The Link Layer
Link is the route that a packet will travel from one host to another host. Let’s call those hosts as nodes in the network. Thus, link is the route between two nodes in a network, interfaces included in each node.
Interfaces are what we know as network cards, until some time ago as supplements in embedded PCI slots on the motherboard, now incorporated into the motherboard itself. We are referring to the most popular interfaces, namely Ethernet and Wi-Fi, that we’ll cover in this text.
So far, we have been talking about layers that provide delivery services end to end, i.e. between the browser and Web server shown in the Figure which in the previous articles as been with us during routing description. But, as we have seen in this figure, the packet moves node by node or link by link, in a HOP-by-HOP routing from source to destination. And on each link it can find physical means with completely different features and capabilities. It is precisely the Link Layer that deals with this. It’s its responsibility to move the frame through the link to NEXT-HOP router using the appropriate protocol to the characteristics of them physical mean of that link, always preserving the contents of the frame, ensuring reliable delivery.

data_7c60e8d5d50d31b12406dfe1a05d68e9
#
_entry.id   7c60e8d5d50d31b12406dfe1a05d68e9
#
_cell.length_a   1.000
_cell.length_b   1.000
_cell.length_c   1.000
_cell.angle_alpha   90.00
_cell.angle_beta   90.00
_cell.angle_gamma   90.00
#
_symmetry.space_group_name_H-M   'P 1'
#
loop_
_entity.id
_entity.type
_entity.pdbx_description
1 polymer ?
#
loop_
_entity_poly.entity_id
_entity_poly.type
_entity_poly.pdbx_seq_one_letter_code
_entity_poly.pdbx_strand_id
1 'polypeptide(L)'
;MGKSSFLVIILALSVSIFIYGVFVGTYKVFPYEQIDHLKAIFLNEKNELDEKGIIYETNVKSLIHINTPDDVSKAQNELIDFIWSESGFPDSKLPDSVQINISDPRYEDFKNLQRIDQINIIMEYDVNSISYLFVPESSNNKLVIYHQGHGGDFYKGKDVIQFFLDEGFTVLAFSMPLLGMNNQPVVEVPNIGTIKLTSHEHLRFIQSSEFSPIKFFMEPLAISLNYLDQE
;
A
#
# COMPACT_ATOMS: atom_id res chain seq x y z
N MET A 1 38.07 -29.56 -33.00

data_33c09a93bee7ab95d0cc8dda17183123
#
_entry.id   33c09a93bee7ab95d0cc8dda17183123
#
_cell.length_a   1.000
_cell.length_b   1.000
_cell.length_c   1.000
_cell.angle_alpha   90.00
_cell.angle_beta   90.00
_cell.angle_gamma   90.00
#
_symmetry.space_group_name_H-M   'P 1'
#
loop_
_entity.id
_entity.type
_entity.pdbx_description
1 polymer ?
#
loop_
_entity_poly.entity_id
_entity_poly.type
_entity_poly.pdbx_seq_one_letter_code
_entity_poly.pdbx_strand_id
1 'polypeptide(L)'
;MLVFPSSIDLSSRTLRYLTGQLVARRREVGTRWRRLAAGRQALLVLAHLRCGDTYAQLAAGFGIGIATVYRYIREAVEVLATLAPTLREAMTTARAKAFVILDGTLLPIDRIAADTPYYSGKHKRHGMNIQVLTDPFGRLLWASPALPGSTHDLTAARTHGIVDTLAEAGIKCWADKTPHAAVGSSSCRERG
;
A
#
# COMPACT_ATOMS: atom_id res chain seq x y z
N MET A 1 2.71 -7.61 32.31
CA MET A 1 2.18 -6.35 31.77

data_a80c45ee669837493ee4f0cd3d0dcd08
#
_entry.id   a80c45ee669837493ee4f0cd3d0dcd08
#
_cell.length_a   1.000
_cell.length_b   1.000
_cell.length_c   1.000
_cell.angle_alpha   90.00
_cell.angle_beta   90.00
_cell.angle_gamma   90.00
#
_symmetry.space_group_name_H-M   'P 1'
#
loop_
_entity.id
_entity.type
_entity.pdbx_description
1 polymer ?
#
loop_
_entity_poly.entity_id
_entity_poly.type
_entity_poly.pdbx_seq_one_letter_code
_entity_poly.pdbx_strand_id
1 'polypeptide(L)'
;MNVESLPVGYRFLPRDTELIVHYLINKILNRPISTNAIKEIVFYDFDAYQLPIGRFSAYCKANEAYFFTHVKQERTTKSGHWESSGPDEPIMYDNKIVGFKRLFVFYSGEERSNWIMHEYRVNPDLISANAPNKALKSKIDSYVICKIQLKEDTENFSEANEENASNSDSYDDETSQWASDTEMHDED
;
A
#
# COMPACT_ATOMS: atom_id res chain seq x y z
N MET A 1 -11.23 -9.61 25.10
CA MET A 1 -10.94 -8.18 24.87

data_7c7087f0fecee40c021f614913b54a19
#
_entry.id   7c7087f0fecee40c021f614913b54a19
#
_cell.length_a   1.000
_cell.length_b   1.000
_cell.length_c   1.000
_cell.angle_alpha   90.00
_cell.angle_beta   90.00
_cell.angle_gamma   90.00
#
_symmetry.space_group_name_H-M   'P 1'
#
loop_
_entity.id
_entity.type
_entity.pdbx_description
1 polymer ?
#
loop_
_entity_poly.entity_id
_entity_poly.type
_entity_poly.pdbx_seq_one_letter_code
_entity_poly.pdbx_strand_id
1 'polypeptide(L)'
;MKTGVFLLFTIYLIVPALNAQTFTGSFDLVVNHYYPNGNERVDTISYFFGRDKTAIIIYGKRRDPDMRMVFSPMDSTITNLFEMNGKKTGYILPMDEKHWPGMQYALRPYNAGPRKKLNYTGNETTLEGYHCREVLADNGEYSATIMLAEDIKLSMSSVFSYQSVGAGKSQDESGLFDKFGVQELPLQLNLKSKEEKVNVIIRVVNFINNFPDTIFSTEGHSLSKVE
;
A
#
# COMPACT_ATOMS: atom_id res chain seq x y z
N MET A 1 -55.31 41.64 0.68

Different protocols may or may not provide reliable delivery, using for that purpose methods for detection and correction of errors, only detection or none, using service request of packet retry of layer link, as is the case of radio transmission protocols such as Wi-Fi, or using flow control that add to the existing at TCP. In the link layer all nodes have a link address as they have an IP address in network layer. The address of the link layer is called MAC address.
MAC is the acronym for Media Access Control. MAC address is a unique address at global level, belonging to a network adapter or interface of a node. Any manufacturer of network adapters, even of those embedded in the motherboard, must purchase, at an international regulatory organization, a package of 24 bit addresses to all the parts it manufactures. The MAC address is composed of 48 bits. When a particular manufacturer is assigned with a package of lower order 24 bits, to the high-order 24 bits is assigned a value by the regulator that identifies the manufacturer. The MAC address is usually described in hexadecimal, with each byte separated by a dash (hyphen), e.g. E0-CB-4E-07-5E-03 is the type of a MAC address of an adapter.